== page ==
Six people from two well-known Rhode Island families died yesterday when their single-engine plane crashed in central Pennsylvania, authorities and a friend said.
Authorities were not sure what caused the small plane to crash about 2 p.m. outside the small borough of Bellefonte, about 2 miles before its destination at University Park Airport in State College, said Jim Peters, a spokesman for the Federal Aviation Administration.
Carl Freedman, a lawyer and friend of the families, said the crash claimed the lives of the pilot, Jeffrey Jacober, 51, of Providence; his wife, Karen, 49; and their 15-year-old son, Eric. Also killed were their friends, Gregg Weingeroff, 49; his wife, Dawn; and their only son, Leland, 10.
The Jacobers, Freedman said, had two other sons, Michael, 21, a senior at Penn State University, and David, 24, who lives in Washington, D.C. Gregg Weingeroff had a daughter from a previous marriage, Jolie Weingeroff, 21.
Leland Weingeroff was in the fourth grade at the Wheeler School, a private school in Providence, according to Dan Miller, the head of school. Eric Jacober was attending St. Andrew's School, a private school in Barrington, after attending Wheeler through the eighth grade, Miller said.
''Both families were very involved with the Wheeler community," Miller said.
The plane had departed from Naples, Fla., where the families were on vacation, and was headed to State College, where they planned to see Michael Jacober play in a lacrosse game, Freedman said. Michael Jacober is the captain of the lacrosse team, according to a Penn State website. They were then to return together to Rhode Island, Freedman said.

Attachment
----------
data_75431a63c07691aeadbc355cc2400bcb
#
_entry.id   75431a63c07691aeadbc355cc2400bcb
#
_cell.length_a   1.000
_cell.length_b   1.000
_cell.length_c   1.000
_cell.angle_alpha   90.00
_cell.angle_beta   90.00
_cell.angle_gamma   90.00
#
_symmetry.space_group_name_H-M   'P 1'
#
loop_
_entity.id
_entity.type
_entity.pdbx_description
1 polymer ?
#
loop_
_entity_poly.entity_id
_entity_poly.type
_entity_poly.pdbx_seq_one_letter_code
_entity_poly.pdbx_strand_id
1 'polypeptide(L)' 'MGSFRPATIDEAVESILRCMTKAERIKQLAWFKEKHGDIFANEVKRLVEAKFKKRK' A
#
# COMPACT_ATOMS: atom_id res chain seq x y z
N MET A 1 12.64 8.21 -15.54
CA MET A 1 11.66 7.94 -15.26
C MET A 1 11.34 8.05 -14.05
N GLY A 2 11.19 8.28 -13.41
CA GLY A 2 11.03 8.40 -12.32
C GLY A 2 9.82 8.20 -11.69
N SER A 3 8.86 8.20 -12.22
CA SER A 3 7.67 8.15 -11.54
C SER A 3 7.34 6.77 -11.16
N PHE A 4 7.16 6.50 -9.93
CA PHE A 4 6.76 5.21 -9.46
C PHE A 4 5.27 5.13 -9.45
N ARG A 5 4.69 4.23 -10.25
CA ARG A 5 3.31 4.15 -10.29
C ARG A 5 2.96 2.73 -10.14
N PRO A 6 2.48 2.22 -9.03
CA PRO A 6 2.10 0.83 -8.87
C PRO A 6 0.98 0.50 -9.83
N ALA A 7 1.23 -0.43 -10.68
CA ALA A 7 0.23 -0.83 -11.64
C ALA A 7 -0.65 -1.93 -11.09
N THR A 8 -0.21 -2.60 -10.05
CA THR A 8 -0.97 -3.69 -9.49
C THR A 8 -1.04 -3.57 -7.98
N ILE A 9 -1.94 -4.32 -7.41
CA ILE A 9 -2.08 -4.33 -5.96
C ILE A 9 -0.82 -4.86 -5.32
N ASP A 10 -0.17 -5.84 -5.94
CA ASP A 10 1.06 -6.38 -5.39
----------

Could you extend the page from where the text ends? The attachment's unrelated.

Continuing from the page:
David Jacober was driving yesterday to Penn State to be with his brother, said Glenn Thiel, head coach of the men's lacrosse team. Michael Jacober played in a 1 p.m. game yesterday and team did not find out about the crash until after the game, about 4 p.m., Thiel said.
''Michael is holding up," Thiel said. ''He's with us here, with his teammates. We're taking care of him."
The families shared much in common, and the impact of their deaths was felt in Rhode Island yesterday. Jeffrey Jacober and Gregg Weingeroff were company presidents, active in Jewish charities, and with their families were members of Temple Beth-El in Providence. Their friends were in mourning yesterday.
''Both families were active in temple, and very active supporters of temple," said Beth-El's president, Kenneth C. Kirsch. ''They were very active members of the Jewish community here in Rhode Island for years, very well-known and lots of friends. I'm sure this will reverberate in a very big way and a very sad way."
Jacober was president of MEDport Inc., a Providence company he founded in 1996 that manufactures healthcare devices, such as digital thermometers. He apparently found that he had a knack for business while in college. According to a 1992 article in the Providence Business News, Jacober was a prelaw student at the University of Rhode Island in the 1970s, when he and some fellow students began selling T-shirts to campus fraternities and sororities. In a semester, they had earned $5,000. After graduating, Jacober founded his own company, Sports Graphics Inc.
More recently, when Jeffrey Jacober's sister, Ellen, died following a long battle with anorexia, he established in her name a foundation and endowment to fund education about eating disorders, according to published reports.
Gregg Weingeroff was president of Weingeroff Enterprises, a family business for 50 years that traded in jewelry, accessories, and gifts. Dawn Weingeroff took part in the jewelry's marketing and merchandising, Freedman said.
''A loss of this magnitude is impossible for me to comprehend at this time," Freedman said. ''Two families' lives being taken is just devastating, and the loss that I feel is a loss that's going to be felt among countless people and in the broader communities in which these families traveled."
Material from the Associated Press was used in this report.